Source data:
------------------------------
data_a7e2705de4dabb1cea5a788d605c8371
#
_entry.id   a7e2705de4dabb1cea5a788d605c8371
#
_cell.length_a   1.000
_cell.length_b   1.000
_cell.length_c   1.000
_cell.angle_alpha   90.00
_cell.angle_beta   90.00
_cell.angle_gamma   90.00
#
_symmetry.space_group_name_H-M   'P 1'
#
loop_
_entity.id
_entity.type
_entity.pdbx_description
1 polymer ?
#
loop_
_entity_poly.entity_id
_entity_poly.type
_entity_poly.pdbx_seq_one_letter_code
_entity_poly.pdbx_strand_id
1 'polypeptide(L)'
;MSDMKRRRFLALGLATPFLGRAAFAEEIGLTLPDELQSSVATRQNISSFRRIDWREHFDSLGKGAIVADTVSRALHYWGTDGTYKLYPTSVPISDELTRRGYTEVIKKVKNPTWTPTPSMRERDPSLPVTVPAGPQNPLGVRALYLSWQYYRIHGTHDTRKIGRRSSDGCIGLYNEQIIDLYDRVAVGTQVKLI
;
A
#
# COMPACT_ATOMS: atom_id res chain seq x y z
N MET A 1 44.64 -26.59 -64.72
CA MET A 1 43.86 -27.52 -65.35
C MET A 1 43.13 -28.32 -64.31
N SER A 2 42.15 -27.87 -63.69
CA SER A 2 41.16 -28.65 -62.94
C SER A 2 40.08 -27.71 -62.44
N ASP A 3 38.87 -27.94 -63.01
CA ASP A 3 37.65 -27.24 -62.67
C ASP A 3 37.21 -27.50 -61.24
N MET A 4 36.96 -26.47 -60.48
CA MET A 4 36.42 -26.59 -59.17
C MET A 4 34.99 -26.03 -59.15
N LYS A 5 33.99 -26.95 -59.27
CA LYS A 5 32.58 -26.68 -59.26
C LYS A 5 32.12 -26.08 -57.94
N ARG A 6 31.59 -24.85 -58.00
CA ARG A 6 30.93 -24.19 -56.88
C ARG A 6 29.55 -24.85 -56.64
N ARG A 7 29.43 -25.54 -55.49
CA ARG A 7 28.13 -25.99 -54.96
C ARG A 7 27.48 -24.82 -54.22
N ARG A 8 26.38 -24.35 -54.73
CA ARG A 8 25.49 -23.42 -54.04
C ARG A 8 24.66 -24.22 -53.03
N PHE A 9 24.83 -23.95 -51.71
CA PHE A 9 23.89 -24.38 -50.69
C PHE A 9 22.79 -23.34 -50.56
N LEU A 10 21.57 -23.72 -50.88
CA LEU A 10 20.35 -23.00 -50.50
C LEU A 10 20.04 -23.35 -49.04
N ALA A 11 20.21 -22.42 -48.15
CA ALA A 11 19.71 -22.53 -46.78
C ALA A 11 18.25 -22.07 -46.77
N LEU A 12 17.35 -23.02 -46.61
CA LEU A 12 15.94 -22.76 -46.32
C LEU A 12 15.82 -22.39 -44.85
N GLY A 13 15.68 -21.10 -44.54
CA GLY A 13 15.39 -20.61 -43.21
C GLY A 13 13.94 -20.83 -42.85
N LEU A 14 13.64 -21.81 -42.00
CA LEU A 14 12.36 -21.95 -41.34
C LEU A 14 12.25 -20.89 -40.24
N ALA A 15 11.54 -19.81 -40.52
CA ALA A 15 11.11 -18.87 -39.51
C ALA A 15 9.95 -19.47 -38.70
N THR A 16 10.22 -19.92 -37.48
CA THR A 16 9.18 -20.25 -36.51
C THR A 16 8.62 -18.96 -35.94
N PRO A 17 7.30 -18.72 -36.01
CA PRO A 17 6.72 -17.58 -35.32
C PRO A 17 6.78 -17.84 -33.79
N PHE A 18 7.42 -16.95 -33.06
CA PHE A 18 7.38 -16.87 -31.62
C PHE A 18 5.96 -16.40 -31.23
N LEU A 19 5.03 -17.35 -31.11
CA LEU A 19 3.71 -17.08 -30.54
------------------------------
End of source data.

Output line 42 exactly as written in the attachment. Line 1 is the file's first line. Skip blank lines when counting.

C MET A 4 34.99 -26.03 -59.15